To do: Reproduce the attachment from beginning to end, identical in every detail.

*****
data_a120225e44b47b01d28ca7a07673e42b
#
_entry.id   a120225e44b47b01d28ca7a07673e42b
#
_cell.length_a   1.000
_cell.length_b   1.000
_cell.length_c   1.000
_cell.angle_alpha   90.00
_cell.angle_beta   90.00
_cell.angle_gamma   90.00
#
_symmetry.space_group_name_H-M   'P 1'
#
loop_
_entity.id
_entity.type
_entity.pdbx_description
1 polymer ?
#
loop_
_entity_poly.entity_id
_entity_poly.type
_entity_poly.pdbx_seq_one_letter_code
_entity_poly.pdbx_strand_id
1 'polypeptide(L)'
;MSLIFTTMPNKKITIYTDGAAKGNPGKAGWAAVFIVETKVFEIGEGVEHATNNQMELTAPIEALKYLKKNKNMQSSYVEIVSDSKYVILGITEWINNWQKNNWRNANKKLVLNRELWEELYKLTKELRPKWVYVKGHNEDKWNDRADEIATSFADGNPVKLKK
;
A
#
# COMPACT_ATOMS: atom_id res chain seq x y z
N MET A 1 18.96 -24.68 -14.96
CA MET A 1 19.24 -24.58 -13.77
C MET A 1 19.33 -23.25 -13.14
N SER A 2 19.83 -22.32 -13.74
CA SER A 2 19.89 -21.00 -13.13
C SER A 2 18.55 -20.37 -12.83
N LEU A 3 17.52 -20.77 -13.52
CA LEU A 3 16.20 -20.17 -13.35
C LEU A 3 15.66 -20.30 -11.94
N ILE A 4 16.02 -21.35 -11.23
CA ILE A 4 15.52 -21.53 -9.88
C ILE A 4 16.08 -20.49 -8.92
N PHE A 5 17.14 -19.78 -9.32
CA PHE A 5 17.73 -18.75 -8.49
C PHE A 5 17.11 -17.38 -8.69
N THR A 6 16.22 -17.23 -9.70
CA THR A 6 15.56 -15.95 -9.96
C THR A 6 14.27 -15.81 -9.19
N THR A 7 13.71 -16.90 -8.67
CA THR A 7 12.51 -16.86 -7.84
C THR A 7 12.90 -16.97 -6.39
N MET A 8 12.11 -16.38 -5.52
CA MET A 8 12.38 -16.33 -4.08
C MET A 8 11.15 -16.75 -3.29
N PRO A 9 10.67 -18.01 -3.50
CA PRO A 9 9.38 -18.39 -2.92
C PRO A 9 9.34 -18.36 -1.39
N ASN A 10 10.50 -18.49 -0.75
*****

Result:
data_a120225e44b47b01d28ca7a07673e42b
#
_entry.id   a120225e44b47b01d28ca7a07673e42b
#
_cell.length_a   1.000
_cell.length_b   1.000
_cell.length_c   1.000
_cell.angle_alpha   90.00
_cell.angle_beta   90.00
_cell.angle_gamma   90.00
#
_symmetry.space_group_name_H-M   'P 1'
#
loop_
_entity.id
_entity.type
_entity.pdbx_description
1 polymer ?
#
loop_
_entity_poly.entity_id
_entity_poly.type
_entity_poly.pdbx_seq_one_letter_code
_entity_poly.pdbx_strand_id
1 'polypeptide(L)'
;MSLIFTTMPNKKITIYTDGAAKGNPGKAGWAAVFIVETKVFEIGEGVEHATNNQMELTAPIEALKYLKKNKNMQSSYVEIVSDSKYVILGITEWINNWQKNNWRNANKKLVLNRELWEELYKLTKELRPKWVYVKGHNEDKWNDRADEIATSFADGNPVKLKK
;
A
#
# COMPACT_ATOMS: atom_id res chain seq x y z
N MET A 1 18.96 -24.68 -14.96
CA MET A 1 19.24 -24.58 -13.77
C MET A 1 19.33 -23.25 -13.14
N SER A 2 19.83 -22.32 -13.74
CA SER A 2 19.89 -21.00 -13.13
C SER A 2 18.55 -20.37 -12.83
N LEU A 3 17.52 -20.77 -13.52
CA LEU A 3 16.20 -20.17 -13.35
C LEU A 3 15.66 -20.30 -11.94
N ILE A 4 16.02 -21.35 -11.23
CA ILE A 4 15.52 -21.53 -9.88
C ILE A 4 16.08 -20.49 -8.92
N PHE A 5 17.14 -19.78 -9.32
CA PHE A 5 17.73 -18.75 -8.49
C PHE A 5 17.11 -17.38 -8.69
N THR A 6 16.22 -17.23 -9.70
CA THR A 6 15.56 -15.95 -9.96
C THR A 6 14.27 -15.81 -9.19
N THR A 7 13.71 -16.90 -8.67
CA THR A 7 12.51 -16.86 -7.84
C THR A 7 12.90 -16.97 -6.39
N MET A 8 12.11 -16.38 -5.52
CA MET A 8 12.38 -16.33 -4.08
C MET A 8 11.15 -16.75 -3.29
N PRO A 9 10.67 -18.01 -3.50
CA PRO A 9 9.38 -18.39 -2.92
C PRO A 9 9.34 -18.36 -1.39
N ASN A 10 10.50 -18.49 -0.75